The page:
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08-11-2011 | Genetics | Article

Normal human thymocyte subsets required for T-ALL subgrouping

Abstract

Free abstract

MedWire News: Dutch researchers have demonstrated that the use of normal human thymocyte subsets is essential for the correct interpretation of oncogenic activation and subgroup classification in T-cell acute lymphoblastic leukemia (T-ALL).

Ectopic oncogene expression is common to all T-ALLs, and the presence of oncogene transcripts, such as LMO2 (LIM domain only 2), LYL1 (lymphoblastic leukemia-derived sequence 1), TLX1 (T-cell leukemia homeobox 1), TLX3, TAL1 (T-cell acute lymphocytic leukemia 1), and NKX2-1 (NK2 homeobox 1), is regarded as a defining element of a T-ALL signature, explain Anton Langerak (Erasmus Medical Centre, Rotterdam, the Netherlands) and colleagues.

They add that subgroup classification based on oncogene expression often relies on comparisons made with incorrect biologic reference material, such as that from mice, which can result in misclassification of T-ALL subgroups.

"Although many have speculated and made assumptions regarding the usage of relevant reference material for T-ALL, no real attempt has been made to show that normal human thymocyte subsets are the most optimal biologically relevant reference material for comparison to T-ALL," write the researchers in the British Journal of Haematology.

To address this, Langerak and team evaluated expression of T-ALL oncogenes during normal human thymocyte development using realtime quantitative polymerase chain reaction.

They found that LMO2 and LYL1 were expressed in the most immature thymic stages and that expression gradually declined as cells moved up to the more mature pre-T-cell receptor (TCR)αβ stages. Traces of LMO2 and LYL1 transcripts were also detected in TCRγδ+ thymocytes.

No TAL1 transcripts were detected in any human thymic subset, a finding that is in contrast to the Tal1 expression observed in murine thymocytes, note the researchers.

Similarly, no transcripts of TLX1, TLX3 and NKX2-1 were detected in human thymocytes.

To investigate further, the researchers determined oncogene expression levels in samples taken from 39 patients with T-ALL, and compared the results with the normal human thymocyte maturation counterpart.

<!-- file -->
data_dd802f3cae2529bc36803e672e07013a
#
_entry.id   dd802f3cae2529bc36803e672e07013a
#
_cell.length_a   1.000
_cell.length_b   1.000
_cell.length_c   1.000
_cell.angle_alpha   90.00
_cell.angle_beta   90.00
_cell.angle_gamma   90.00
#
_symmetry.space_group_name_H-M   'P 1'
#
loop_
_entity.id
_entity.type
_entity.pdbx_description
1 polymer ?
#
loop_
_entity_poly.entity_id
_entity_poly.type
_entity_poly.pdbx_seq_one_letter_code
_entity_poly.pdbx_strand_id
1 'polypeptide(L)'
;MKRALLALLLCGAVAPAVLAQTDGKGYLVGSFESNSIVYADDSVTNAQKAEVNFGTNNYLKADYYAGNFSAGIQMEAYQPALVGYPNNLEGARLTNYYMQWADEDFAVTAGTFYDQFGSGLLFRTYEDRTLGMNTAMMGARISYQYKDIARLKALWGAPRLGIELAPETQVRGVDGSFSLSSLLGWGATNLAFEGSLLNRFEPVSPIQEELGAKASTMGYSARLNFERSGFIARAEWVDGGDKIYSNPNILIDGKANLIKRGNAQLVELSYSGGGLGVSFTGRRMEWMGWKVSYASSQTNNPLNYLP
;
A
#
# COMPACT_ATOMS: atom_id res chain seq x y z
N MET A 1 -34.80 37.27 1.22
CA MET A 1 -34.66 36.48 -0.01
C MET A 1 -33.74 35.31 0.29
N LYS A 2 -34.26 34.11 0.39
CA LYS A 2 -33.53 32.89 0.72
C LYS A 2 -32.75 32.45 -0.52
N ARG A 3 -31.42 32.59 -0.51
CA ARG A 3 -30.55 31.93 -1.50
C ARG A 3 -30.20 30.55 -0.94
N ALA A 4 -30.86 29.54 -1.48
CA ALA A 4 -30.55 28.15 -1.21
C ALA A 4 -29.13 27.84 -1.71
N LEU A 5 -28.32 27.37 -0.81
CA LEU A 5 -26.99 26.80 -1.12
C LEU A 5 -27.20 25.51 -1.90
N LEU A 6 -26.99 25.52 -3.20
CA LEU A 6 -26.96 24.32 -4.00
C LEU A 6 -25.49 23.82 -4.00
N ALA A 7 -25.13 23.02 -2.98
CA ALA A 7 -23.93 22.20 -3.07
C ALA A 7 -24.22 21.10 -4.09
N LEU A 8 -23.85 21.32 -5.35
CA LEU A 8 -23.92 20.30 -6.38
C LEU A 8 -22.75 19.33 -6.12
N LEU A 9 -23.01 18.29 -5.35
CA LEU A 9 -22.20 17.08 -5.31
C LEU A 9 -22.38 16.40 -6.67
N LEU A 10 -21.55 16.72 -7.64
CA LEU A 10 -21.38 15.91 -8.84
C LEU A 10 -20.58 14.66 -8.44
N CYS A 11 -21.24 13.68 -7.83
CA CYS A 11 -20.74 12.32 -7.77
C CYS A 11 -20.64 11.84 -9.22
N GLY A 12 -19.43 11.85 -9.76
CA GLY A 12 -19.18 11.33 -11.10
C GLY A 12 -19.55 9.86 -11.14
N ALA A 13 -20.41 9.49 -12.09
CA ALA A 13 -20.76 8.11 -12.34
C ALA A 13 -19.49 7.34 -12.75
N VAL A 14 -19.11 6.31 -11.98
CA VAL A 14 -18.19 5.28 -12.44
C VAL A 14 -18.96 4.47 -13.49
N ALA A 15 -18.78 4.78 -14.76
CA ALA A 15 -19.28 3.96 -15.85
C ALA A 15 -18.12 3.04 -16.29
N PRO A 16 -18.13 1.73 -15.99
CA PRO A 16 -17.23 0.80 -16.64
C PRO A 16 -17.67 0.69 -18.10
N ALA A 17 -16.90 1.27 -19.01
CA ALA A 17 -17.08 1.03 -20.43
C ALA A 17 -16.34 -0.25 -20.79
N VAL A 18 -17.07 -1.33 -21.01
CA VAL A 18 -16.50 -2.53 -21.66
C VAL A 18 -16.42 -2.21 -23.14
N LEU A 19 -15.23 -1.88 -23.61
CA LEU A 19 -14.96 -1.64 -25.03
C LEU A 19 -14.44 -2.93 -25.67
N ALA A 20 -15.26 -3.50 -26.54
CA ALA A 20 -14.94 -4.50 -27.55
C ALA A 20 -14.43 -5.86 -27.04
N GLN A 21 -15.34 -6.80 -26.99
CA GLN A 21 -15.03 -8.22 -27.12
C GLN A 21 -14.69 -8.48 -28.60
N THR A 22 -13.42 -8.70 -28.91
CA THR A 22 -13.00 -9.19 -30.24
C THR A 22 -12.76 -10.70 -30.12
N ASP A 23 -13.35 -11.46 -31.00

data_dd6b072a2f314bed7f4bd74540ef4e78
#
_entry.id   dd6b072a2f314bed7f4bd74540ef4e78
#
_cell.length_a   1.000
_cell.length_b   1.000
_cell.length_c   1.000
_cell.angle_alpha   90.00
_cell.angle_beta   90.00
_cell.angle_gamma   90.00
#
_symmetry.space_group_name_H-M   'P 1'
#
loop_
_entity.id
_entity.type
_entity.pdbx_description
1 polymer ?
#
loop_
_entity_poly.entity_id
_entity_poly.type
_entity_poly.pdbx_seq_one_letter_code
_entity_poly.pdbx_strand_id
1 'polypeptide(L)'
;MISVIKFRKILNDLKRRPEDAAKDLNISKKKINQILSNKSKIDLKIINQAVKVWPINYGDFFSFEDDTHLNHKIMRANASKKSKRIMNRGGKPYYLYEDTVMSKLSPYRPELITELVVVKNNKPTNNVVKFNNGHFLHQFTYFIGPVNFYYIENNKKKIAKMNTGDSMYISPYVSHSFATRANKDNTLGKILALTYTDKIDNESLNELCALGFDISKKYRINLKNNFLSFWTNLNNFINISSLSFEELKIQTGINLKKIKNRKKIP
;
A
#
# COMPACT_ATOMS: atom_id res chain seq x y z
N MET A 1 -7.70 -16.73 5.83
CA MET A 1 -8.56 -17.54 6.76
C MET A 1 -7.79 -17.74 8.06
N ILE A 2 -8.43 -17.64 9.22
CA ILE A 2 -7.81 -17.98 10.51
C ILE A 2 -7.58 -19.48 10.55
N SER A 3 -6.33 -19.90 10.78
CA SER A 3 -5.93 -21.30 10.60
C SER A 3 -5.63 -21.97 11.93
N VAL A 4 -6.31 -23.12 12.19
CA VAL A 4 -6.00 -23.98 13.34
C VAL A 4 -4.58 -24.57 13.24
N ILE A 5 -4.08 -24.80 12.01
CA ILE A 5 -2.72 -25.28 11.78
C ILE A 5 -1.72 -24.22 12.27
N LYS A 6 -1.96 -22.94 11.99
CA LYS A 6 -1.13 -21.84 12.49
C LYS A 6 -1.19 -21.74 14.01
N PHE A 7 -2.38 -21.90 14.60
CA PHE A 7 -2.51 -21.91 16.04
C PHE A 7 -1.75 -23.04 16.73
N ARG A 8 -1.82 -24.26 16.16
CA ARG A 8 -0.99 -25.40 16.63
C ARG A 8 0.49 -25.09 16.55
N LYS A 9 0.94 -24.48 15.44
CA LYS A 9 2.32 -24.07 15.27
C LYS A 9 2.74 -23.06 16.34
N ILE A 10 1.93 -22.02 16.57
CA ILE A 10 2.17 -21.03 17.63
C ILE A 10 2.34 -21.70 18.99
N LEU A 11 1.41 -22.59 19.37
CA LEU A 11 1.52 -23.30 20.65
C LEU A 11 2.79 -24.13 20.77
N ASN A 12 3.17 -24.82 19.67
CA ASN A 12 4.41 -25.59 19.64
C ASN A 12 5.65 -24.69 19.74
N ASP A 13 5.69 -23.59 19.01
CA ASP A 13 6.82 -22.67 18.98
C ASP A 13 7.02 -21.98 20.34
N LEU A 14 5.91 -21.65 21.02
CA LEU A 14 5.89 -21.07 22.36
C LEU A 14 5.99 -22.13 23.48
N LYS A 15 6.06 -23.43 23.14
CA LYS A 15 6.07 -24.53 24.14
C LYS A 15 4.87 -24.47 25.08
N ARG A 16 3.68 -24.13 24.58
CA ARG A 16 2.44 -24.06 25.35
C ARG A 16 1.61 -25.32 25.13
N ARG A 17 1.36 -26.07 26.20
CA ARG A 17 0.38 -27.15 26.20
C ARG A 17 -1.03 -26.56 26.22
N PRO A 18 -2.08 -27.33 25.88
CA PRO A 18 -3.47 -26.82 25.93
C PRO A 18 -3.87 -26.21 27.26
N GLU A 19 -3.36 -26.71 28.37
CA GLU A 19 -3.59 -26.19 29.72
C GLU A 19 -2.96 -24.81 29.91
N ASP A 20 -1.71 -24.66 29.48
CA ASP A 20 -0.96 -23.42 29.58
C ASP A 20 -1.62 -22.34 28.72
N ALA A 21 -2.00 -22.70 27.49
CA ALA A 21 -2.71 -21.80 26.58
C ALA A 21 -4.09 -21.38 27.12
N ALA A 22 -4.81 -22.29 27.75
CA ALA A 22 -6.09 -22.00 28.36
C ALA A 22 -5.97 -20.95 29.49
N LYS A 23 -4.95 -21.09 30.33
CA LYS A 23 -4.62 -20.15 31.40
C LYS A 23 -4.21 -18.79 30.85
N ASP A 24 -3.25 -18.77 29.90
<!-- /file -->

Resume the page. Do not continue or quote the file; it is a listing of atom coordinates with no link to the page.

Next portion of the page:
They observed that high LMO2 transcript levels in mature T-ALL subgroups were indicative of oncogenic activation, while LYL1 transcripts were mainly detected in the immature and TCRγδ+ T-ALL subgroups and were expressed at levels similar to those detected in their normal thymic counterparts.

These findings suggest that "LMO2 and LYL1 expression in immature and TCRγδ+ expressing T-ALL most likely reflects normal T-cell development rather than oncogenic activation. However, LMO2 or LYL1 expression in αβ-lineage T-ALL is truly oncogenic," the researchers remark.

"As TAL1, TLX1, TLX3 and NKX2-1 are not expressed during any of the thymic developmental stages, the presence of transcripts from these oncogenes in any T-ALL subgroup would be indicative of an abnormal transcriptional programme," they add.

Langerack and co-authors say that their findings highlight a discrepancy between the LMO2, LYL1, and TAL1 transcriptional program in human and mice thymocytes.

"This brings into question whether previous associations suggested between oncogene expression in human T-ALL and the transcriptional signature determined in murine thymocytes are accurate enough," they conclude.

By Laura Dean

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